candlestick

1824- 1825


The Collected Letters, Volume 3


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TC TO BASIL MONTAGU; 15 October 1825; DOI: 10.1215/lt-18251015-TC-BM-01; CL 3:e7-442.


TC TO BASIL MONTAGU

Hoddam Hill, Ecclefechan, 15th October, 1825—

My Dear Sir,

I have just received a letter from your son, informing me that you are now at Bolton Abbey, and would like to see me there. Charles tells me that the scenery is grander than I can form any notion of; that the walks and so forth are beyond all praise. Badams also, it appears, is with you.

Beautiful still Nature, and a kind welcome to enjoy it! Clear skies and shady walks, and the company of “my soul-curer and my body-curer”! These are indeed temptations. For the sake of this, it were a small matter to be bottled up for eight-and-forty hours in a stagecoach, with Manchester manufacturers, and to stand the greasy horrors of Yorkshire inns; in half a day I should have drunk of Lethe, and forgotten all the miseries of my pilgrimage, in the fulness of that Elysium. But alas! for me there is no Elysium there! I have spent my summer idle and asleep; my tasks are all ahead of me, and I am struggling in the midst of resolutions and regrets, like a sluggish labourer at the eleventh hour. Be thankful that I cannot come! In general I am but indifferent company in pursuit of pleasure; often you would liken me, at present, to Butler's “dog distract, or monkey sick.”1 Be happy without me: another time I hope to join you under kindlier auspices.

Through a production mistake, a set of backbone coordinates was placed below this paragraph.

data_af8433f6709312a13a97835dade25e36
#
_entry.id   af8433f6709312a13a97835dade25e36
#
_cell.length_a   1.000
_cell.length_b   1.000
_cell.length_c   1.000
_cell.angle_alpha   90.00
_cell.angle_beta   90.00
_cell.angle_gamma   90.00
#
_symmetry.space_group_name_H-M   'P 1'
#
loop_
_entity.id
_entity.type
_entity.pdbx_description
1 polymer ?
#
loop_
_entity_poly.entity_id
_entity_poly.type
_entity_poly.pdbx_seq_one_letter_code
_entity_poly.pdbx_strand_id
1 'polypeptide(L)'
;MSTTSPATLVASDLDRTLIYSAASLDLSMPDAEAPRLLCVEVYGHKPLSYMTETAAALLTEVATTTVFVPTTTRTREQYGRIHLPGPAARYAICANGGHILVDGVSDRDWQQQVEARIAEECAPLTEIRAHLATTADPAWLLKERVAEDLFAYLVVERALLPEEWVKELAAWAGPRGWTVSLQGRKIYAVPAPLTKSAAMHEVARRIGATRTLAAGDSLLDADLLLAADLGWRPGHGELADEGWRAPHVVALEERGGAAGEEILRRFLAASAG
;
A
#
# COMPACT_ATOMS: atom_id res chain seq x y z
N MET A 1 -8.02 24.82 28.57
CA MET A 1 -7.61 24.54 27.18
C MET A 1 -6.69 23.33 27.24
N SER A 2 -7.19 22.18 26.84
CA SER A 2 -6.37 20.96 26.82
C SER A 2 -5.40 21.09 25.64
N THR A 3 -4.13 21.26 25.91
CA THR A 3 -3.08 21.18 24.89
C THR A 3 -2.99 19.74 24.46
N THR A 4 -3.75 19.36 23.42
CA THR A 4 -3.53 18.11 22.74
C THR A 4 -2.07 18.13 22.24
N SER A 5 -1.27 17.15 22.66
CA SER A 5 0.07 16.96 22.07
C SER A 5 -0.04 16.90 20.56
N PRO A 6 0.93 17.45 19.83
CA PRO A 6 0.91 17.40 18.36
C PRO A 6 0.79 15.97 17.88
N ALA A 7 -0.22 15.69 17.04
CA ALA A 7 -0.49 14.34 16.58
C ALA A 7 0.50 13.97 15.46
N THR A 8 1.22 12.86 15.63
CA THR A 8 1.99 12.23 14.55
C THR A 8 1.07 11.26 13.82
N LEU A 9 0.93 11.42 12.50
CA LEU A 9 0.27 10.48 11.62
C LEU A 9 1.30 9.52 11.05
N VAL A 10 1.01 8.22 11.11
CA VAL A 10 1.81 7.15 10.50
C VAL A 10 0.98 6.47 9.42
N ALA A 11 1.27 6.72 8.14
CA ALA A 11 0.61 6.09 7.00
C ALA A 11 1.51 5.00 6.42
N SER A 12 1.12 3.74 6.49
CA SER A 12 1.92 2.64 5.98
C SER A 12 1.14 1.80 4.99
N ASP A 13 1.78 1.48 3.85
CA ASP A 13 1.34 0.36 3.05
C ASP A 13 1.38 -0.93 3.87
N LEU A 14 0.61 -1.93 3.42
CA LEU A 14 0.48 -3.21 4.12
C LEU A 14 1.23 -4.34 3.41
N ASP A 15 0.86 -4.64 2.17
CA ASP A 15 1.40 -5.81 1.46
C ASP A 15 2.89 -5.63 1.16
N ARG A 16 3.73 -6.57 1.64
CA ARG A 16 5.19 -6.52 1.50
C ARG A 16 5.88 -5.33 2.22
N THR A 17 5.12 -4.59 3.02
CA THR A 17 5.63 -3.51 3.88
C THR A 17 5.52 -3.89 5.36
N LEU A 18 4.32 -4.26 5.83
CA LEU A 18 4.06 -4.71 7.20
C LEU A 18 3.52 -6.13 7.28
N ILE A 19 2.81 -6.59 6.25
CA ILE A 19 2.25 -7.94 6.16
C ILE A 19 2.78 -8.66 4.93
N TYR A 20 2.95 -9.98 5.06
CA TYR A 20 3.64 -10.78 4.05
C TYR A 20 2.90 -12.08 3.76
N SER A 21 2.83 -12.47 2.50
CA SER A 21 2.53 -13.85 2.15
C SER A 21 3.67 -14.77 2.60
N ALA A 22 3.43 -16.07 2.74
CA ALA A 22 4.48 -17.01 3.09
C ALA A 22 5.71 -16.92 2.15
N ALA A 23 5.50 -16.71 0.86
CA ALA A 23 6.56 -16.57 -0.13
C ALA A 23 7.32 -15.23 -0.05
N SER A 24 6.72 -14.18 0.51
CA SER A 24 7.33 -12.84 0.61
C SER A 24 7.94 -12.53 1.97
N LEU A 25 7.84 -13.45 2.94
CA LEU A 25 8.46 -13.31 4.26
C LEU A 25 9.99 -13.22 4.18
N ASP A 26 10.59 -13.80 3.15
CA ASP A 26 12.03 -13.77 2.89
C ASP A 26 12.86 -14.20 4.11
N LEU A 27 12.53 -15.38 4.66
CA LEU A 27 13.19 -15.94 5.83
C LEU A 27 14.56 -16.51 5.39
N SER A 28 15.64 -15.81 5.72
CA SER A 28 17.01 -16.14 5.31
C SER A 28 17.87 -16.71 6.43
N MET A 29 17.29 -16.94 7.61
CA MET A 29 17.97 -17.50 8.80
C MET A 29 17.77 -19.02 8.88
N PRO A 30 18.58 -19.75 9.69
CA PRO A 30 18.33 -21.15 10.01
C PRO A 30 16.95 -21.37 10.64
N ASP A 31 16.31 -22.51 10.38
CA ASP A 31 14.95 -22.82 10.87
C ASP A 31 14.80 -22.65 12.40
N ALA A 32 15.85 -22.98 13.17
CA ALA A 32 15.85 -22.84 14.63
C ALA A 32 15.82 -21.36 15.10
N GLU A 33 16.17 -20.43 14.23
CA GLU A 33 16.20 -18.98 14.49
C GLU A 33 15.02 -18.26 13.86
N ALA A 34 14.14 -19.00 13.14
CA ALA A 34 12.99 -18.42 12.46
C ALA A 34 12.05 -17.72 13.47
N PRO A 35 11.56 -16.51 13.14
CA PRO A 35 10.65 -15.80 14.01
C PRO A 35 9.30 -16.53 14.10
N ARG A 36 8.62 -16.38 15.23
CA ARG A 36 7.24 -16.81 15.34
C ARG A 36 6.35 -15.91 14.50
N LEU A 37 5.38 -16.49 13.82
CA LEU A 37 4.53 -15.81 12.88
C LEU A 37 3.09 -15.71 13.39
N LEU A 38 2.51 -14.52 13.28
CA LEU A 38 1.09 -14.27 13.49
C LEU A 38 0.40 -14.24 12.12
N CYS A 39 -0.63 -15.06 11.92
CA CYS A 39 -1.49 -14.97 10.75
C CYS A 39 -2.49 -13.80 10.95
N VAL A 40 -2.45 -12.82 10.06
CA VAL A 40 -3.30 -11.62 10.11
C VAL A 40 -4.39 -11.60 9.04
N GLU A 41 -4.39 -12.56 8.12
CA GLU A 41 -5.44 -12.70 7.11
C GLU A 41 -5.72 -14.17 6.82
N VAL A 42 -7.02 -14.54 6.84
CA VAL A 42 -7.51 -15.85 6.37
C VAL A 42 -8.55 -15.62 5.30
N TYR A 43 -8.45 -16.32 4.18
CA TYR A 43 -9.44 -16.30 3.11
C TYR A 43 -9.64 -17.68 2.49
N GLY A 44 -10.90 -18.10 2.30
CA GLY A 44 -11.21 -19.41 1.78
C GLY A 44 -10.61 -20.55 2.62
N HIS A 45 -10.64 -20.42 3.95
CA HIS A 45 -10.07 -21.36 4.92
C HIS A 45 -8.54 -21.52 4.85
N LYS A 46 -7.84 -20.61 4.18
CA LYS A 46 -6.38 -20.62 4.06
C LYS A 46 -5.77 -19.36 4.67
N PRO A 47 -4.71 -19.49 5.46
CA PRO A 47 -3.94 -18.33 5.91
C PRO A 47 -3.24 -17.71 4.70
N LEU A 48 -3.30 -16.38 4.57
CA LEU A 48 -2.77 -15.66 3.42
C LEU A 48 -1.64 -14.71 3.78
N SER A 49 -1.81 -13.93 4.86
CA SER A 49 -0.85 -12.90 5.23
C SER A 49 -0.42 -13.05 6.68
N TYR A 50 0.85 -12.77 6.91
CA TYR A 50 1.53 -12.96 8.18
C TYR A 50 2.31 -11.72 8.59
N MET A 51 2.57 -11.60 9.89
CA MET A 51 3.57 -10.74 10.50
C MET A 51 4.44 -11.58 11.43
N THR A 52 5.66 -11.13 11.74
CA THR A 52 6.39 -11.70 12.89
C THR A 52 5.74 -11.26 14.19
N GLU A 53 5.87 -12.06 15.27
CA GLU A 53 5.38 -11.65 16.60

If it were not that you were come to Bolton Abbey to cast away remembrances and anticipations alike, and live only for the present, I would ask you to devote some rainy morning to writing me a letter. I hear little of England and my kind friends in it, and desire to hear much. Badams too is away from the metallic din of Birmingham, and owes me a full sheet. Give my very kindest compliments to him, and say that whether he write or not, I can never forget him. Is Mrs Montague well? I am her debtor, for the last eight weeks. Sinner that I am!

Believe me always, / My Dear Sir, / Your's with true regard, /

Thomas Carlyle—